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David Jones, Jr v. James Taylor

IN THE UNITED STATES DISTRICT COURT MIDDLE DISTRICT OF GEORGIA MACON DIVISION


March 28, 2011

DAVID JONES, JR., PLAINTIFF,
v.
JAMES TAYLOR, ET. AL, DEFENDANTS.

The opinion of the court was delivered by: Marc T. Treadwell, Judge United States District Court

ORDER

This matter is before the Court on the Recommendation to Grant (Doc. 73) (the "Recommendation") of United States Magistrate Judge Thomas Q. Langstaff.*fn1 The Magistrate Judge, having reviewed Defendant Ayman Ali's Motion for Summary Judgment (Doc. 38) (the "Motion"), recommends granting the Motion because the Plaintiff failed to establish he suffered from a serious medical need and there was no evidence Defendant Ali acted with deliberate indifference to a known serious medical need. The Magistrate Judge also found that the Plaintiff failed to establish that any delay in treatment worsened his condition, and, specifically, that there was no evidence that the extraction of three teeth was caused by any delay in treatment. The Plaintiff filed an objection to the Recommendation (Docs. 74 & 75) (the "Objection"). Pursuant to 28 U.S.C. § 636(b)(1), the Court has thoroughly considered the Objection and has made a de novo determination of the portions of the Recommendation to which the Plaintiff objects.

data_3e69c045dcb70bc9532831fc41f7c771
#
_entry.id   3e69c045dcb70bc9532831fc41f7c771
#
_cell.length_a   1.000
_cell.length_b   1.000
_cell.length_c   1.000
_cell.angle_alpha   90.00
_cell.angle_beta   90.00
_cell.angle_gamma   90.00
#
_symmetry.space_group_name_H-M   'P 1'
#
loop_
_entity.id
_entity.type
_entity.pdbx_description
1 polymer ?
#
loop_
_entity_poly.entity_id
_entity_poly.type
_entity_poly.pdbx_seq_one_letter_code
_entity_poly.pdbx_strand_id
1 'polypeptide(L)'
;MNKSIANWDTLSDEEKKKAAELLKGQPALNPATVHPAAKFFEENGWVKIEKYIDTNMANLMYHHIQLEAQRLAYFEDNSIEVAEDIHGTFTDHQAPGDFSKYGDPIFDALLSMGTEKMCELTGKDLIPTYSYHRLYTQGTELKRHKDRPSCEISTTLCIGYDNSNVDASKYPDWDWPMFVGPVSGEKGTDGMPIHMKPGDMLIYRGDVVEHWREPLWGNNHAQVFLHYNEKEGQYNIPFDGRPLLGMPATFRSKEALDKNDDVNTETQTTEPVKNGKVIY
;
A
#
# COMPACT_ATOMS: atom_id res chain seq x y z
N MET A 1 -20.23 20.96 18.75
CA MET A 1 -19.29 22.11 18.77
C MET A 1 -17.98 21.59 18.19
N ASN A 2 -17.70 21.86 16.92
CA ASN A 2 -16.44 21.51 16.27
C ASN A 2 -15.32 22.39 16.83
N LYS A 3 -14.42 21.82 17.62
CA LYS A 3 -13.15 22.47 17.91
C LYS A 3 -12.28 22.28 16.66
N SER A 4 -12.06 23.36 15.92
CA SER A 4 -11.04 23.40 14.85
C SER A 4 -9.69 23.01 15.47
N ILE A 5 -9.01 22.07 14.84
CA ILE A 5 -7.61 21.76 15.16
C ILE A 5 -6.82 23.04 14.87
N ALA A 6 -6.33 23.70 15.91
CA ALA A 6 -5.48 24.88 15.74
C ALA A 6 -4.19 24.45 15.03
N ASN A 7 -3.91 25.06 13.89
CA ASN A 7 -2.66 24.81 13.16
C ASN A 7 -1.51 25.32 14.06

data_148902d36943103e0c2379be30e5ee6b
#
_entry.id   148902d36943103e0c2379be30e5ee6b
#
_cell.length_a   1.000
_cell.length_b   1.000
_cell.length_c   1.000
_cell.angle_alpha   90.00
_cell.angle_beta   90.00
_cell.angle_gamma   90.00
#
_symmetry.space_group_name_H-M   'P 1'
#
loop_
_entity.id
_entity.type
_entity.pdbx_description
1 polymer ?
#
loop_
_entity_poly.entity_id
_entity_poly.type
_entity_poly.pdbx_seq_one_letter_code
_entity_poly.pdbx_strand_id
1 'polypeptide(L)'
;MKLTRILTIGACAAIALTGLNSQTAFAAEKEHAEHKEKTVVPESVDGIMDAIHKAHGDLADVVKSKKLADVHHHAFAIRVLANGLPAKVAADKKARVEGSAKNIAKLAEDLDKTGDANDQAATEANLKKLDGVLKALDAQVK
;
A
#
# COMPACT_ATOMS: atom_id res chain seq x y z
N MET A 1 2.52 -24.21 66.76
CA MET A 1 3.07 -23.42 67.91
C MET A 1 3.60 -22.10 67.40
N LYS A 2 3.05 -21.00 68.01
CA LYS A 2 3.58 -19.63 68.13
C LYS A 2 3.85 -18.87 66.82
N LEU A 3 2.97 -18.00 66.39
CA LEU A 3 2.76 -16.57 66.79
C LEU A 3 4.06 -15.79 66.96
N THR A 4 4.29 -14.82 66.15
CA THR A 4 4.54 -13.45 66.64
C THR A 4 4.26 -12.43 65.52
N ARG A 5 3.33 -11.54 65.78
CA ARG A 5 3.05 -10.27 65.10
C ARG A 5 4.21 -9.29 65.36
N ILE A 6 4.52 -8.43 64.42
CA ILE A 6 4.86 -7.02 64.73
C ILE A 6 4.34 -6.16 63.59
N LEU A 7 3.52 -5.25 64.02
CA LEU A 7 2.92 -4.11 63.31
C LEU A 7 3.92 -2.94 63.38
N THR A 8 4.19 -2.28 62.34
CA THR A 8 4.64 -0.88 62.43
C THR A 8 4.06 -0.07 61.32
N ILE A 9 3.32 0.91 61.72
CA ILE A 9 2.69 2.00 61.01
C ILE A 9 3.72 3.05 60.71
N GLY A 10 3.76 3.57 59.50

The Court accepts and adopts the findings, conclusions and recommendations of the Magistrate Judge with some clarification. The Court agrees that the Plaintiff has not come forward with sufficient evidence that his loss of three teeth over two years later was proximately caused by the relatively brief delay in treatment alleged in his complaint. Clearly, this would require expert testimony. However, this alone would not be fatal to the Plaintiff's case in its entirety because he still could recover, at the very least, nominal damages. However, the Court agrees with the Magistrate Judge's determination that Defendant Ali did not commit a constitutional violation because the Plaintiff did not have a serious medical need and that Defendant Ali did not act with deliberate indifference to a known serious medical need.

Accordingly, because the Plaintiff did not have a serious medical need and Defendant Ali did not act with deliberate indifference to a known serious medical need, the Motion is GRANTED.

Marc T. Treadwell

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